MANET Extension of OSPF

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Ogier and Spagnolo
-

1


MANET Extension of OSPF

Using CDS Flooding

draft
-
ogier
-
manet
-
ospf
-
extension
-
05.txt

Richard Ogier, SRI International

Phil Spagnolo, Boeing

November 8, 2005





IETF Meeting
-

OSPF WG

Ogier and Spagnolo
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2

Changes from Version 04 to Version 05


The flooding procedure has been simplified so that the decision to
forward a new LSA does not depend on which neighbors are
dependent.


To avoid accepting poor quality neighbors, and to employ hysteresis, a
router may require that a stricter quality condition be satisfied before
changing the state of a MANET neighbor from Down to Init or greater.


To avoid selecting poor quality neighbors as routable neighbors, a
router may require that a stricter quality condition be satisfied before
declaring a neighbor to be routable.


Subsection 1.1 has been added, which defines commonly used terms.

Ogier and Spagnolo
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3

Changes from Version 03 to Version 04


The draft was rewritten to specify complete details.


Packet formats are now specified.


The term MANET Designated Router (MDR) is now used instead of Designated
Router (DR) for MANET interfaces.


Only a single parameterized MDR selection algorithm is now specified
(previously called the MPN CDS algorithm), which includes the Essential CDS
algorithm as a special case. This algorithm runs in O(d^2) time, where d is the
number of neighbors.


The optional ANP CDS algorithm has been omitted from the draft.


A procedure for selecting the MDR Parent and Backup MDR Parent has been
added as Phase 4 of the MDR selection algorithm.


The term "synchronized neighbor" has been changed to "routable neighbor", to
reflect that such a neighbor is not perfectly synchronized, but is sufficiently
synchronized to be advertised in router
-
LSAs and used as a next hop.


A new option for partial
-
topology LSAs, called min
-
cost LSAs, has been added,
which provides minimum cost routes under certain assumptions.

Ogier and Spagnolo
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4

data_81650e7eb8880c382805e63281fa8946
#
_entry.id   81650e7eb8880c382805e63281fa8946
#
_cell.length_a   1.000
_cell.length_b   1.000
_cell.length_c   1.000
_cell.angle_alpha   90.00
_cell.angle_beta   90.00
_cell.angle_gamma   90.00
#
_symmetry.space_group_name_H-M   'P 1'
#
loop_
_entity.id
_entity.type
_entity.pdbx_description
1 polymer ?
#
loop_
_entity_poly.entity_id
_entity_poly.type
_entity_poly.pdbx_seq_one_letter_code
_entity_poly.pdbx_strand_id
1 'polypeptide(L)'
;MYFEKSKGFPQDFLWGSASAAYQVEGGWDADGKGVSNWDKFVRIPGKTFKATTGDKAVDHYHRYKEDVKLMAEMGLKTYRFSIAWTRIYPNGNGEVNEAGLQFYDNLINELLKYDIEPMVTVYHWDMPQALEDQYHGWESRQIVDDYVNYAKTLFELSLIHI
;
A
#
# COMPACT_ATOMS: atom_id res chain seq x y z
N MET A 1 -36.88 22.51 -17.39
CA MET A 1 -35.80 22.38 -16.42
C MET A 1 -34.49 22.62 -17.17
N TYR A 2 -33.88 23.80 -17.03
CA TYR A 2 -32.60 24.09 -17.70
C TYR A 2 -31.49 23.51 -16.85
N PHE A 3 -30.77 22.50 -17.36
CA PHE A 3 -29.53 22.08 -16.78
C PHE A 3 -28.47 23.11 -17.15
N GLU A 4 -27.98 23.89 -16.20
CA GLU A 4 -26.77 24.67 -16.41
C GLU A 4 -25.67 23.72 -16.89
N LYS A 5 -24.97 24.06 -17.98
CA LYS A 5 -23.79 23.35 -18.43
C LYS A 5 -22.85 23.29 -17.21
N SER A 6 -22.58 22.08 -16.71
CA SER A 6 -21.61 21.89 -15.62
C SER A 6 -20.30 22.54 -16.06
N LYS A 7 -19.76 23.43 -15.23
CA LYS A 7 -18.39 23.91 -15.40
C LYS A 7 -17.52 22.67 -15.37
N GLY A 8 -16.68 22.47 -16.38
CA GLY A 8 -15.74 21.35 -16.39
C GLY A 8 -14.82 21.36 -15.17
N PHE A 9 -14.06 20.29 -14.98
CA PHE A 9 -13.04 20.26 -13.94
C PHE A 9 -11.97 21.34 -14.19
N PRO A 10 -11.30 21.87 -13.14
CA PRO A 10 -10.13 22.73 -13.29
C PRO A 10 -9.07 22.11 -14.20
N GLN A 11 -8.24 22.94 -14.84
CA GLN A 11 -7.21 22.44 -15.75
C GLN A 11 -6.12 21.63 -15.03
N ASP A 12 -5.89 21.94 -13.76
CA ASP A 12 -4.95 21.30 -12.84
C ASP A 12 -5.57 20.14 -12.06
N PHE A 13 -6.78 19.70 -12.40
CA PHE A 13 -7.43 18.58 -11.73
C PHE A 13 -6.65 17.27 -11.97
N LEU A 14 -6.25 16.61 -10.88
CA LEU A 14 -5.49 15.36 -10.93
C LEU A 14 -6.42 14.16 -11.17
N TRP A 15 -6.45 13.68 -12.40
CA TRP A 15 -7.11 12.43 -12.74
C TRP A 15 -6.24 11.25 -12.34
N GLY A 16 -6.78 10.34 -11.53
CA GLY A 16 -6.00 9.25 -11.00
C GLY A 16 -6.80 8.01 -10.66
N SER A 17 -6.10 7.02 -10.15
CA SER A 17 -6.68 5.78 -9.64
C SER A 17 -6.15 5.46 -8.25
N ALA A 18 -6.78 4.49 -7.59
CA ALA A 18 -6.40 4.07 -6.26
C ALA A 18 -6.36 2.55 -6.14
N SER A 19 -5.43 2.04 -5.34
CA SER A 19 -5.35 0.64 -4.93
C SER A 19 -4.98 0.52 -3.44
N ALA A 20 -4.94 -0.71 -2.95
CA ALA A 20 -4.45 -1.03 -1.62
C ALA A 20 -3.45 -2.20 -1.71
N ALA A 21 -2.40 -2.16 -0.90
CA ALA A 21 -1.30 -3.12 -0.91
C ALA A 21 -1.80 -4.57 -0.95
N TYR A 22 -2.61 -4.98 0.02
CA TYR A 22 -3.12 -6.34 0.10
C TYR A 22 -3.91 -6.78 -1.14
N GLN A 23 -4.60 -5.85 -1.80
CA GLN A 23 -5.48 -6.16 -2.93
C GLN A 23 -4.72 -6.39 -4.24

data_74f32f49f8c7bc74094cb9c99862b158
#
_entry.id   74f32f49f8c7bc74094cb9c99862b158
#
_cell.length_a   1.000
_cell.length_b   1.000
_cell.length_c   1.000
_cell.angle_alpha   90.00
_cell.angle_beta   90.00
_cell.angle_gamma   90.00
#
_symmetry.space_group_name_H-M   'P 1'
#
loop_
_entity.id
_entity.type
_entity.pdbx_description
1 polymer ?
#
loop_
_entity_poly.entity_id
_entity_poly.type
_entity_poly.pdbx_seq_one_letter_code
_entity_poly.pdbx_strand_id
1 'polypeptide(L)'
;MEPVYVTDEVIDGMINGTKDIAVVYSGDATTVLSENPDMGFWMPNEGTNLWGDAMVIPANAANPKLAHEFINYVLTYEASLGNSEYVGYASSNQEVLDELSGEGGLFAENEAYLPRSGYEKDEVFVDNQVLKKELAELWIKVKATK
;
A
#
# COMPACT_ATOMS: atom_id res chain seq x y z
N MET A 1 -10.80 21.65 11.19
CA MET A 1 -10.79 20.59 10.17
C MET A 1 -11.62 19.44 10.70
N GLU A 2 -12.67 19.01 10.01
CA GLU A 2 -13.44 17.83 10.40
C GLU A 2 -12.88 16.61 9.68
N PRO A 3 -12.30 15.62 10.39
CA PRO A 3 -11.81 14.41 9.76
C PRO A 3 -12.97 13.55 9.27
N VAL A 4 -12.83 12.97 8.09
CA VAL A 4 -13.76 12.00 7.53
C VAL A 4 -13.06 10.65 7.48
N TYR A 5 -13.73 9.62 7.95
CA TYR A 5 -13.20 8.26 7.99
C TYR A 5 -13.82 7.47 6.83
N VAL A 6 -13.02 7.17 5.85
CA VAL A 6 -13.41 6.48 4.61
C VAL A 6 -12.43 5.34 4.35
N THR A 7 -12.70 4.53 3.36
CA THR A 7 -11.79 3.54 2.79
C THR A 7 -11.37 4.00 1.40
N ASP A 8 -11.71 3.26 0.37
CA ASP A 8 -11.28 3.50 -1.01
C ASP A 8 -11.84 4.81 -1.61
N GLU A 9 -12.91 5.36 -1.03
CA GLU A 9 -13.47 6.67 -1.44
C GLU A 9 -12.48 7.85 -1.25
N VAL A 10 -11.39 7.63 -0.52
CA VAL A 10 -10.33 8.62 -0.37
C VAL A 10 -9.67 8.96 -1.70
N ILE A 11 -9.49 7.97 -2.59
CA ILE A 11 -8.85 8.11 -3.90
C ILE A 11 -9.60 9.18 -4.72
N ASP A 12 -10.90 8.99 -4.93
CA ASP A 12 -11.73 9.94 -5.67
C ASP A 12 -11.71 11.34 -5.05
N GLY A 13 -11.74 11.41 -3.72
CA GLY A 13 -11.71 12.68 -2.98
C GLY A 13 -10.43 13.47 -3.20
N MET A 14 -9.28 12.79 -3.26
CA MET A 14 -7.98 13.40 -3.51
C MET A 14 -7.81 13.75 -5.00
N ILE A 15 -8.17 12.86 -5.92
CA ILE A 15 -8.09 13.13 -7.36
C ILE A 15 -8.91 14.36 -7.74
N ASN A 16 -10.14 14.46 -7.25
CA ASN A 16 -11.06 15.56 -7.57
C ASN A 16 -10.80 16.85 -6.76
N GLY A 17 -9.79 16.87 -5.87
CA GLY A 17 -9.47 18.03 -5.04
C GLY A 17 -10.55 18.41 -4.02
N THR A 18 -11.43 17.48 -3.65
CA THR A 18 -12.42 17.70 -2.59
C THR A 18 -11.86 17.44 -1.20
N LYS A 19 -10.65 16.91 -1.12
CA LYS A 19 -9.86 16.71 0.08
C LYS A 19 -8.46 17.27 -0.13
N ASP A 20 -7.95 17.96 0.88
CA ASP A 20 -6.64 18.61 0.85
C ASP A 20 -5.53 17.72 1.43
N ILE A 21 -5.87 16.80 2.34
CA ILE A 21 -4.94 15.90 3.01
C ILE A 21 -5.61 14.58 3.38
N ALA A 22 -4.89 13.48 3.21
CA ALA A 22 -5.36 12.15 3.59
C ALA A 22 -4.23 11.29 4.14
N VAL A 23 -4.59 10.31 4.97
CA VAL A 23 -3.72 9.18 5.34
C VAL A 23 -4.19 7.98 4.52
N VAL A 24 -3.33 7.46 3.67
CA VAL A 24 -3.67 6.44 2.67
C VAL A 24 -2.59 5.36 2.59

Basic Idea


Generalize Designated Router to
MANET Designated Routers (MDRs)


In an OSPF broadcast network, the DR and
its adjacencies form a tree with n
-
1 edges.


The DR is the only interior node of the tree,
and is a connected dominating set (CDS).


All nodes agree on a single DR, by selecting
the node with largest (RtrPri, RID).


In a multihop wireless network, a CDS can
have multiple nodes. These are again the
interior nodes of a spanning tree.


The CDS nodes generalize the notion of a
DR to
MDRs
, and the edges of the spanning
tree become the adjacencies.


The set of MDRs can again be kept small by
selecting nodes with largest (RtrPri, RID).


For faster convergence, the MDRs select
themselves based on
2
-
hop neighbor
information
. As a result, the resulting set of
adjacencies is not always a tree.

Ogier and Spagnolo
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5

Also Generalize Backup Designated Router
for Biconnected Redundancy


In an OSPF broadcast network, a Backup DR
is added for redundancy.


The adjacencies of the DR and Backup DR
form a biconnected subgraph.


Each DR Other is adjacent with the DR and
the Backup DR.



In a multihop wireless network,
Backup
MDRs

are added so that each node is a
neighbor of at least two (Backup) MDRs.


Additional adjacencies can then be added to
form a
biconnected backbone

consisting of
MDRs and Backup MDRs.


Each MDR Other selects two (Backup) MDR
neighbors called
parents
, and forms
adjacencies with its parents.

Ogier and Spagnolo
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6

Similarities that show (Backup) MDRs are a
Natural Generalization of (Backup) DR


In a single
-
hop MANET, the MDR selection algorithm and OSPF’s DR
election algorithm both select the same two routers as DR/MDR and